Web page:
Of your works, which would you choose if you were forced to choose only one?

-Mensajes, which is now entitled Una calle es como el mundo en Colombia. It is a book from my first stage, tender, innocent and beautiful, about two children who are very far away emotionally despite their geographical proximity that a lonely and self-conscious cat manages to turn into best friends.

How do you manage yourself to face so many tasks, such as heading the Cuban Books and Reading Observatory (OCLL)?

-That, dear friend, is an insoluble mystery even for myself. I sleep a little. I read a lot. I try not to leave anything pending (a vice acquired since the ACN times) and I move around helping everyone I can.

Looking back, you have previously thanked the ACN, previously known as AIN, for the rigor and training it provided you. Now that this Agency will celebrate its 50th anniversary in May, what messages do you have for your colleagues from then and for newcomers?

-Take advantage of everything that a news agency like ACN can teach you, which trains you in the most diverse writing techniques and makes you confront a news event in a thousand ways. Reviewing other people's work gives such training that one day you learn to write better on your own. Great writers that we all admire were born from journalism. This teaches us to overcome almost all professional fears. Literature, on the other hand, leaves us more full of questions than answers.

You went from journalism to literature, and the conjunction of both is part of your life track record. If you started again: would everything be the same?

-I don't think so, perhaps if I lost my memory when I started over, I would return – under the same conditions I had – to being the same. But if I started from scratch, of course I would start a different life, perhaps as an actor, a rocker, or the keeper of a lonely lighthouse on a desert island, like the fairy who in one of my first stories invented true love. Few people know that my dream was to be a veterinarian, but family and literature were so important that I asked for journalism.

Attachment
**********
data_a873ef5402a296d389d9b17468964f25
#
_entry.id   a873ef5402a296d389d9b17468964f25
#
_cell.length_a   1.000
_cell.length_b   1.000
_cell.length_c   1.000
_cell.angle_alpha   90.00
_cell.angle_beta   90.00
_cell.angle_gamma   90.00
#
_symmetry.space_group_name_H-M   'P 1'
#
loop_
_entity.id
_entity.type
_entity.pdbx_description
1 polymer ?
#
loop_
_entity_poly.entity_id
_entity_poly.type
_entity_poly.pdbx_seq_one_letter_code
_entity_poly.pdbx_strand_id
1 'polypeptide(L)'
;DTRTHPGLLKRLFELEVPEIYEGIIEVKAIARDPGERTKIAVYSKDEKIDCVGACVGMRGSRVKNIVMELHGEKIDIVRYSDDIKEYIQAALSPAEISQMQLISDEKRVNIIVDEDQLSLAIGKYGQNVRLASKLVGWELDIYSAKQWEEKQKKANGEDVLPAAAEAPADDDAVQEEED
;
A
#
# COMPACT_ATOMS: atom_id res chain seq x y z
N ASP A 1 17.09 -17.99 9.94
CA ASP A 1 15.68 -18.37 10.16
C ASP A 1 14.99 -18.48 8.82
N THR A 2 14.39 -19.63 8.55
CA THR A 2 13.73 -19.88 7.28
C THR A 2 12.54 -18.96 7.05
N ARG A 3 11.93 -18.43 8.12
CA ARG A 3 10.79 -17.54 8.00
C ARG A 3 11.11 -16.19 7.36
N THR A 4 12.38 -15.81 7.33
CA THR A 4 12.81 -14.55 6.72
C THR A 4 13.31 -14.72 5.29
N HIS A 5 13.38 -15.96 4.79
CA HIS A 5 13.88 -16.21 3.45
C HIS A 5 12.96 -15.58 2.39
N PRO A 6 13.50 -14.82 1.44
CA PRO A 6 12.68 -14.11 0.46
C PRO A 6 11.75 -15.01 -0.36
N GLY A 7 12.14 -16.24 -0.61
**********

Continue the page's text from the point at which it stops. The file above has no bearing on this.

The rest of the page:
When you look back, there are always time to gratefulness. Who are the first people to come to your mind?

 -I talked about that in my award acceptance speech. First of all, to my family. Then to my teacher Makarenko Rudy Canelles Vigo, who taught me to read. Also to all the editors, designers and authors I have learned from. To all those who opened doors for me in this life and also to those who closed those doors to me, because they, actually, made me stronger and more tenacious, more skilled at surviving and smarter at finding my own path.

Are you mulling over new projects?

-I don't like to talk a lot about projects because they lose their energy if you don't rush them and they even get erased from your mind. There are themes that capture my time today and do not leave me much energy to dream as many stories as before. However, if inspiration and magic come, I will wait for them working.

We have talked about your time in the media - you worked also in Juventud Rebelde - however, I would like to hear your thoughts on your time at the then School of Journalism, especially the group with which you shared for almost 5 years (1977-1982)?


-I have never felt as integrated into a human collective as that group of 24 universes that graduated in the spring of 1982. Neither time, nor distances, nor ideologies, nor the accelerated course of our lives and jobs managed separate us. I remember all of you as I met you on the first day. Even if I find them with gray hair, wrinkles, with more or less pounds, for me they are always (and will be) the same. Those of us who were hurt by any injustice, who loved and suffered with the same professors, who learned to be professionals by challenging all barriers and conventions and who, despite our diversities, thought and beat in unison. I don't feel sorry for not seeing you often, for not meeting as we sometimes try to plan. I believe that we all mean to others one of those imperishable memories that are written with fire in our minds and, precisely for that reason, nothing, and no one, will ever be able to erase.

Would you like to take advantage of this opportunity to speak exclusively with the Cuban News Agency in a Special collaboration for CubaSí, to send a message to Cuban readers: what would it be?

-There are many types of readers. So many we cannot figure them out properly. There are those who prefer novels, those who love science books. Others love recipe books. I had a friend who reviewed the traffic code every night to disarm with his eloquence and know who to give a ticket to. Many like me find more truths in wrongly called “children's books” than in real life itself. I could give everyone the same advice: “Be readers, eager and habitual readers. That is the quickest way to advance in any sphere of life. That is the safest route to understand the world and be better people.”

Translated by Sergio A. Paneque Díaz / CubaSí Translation Staff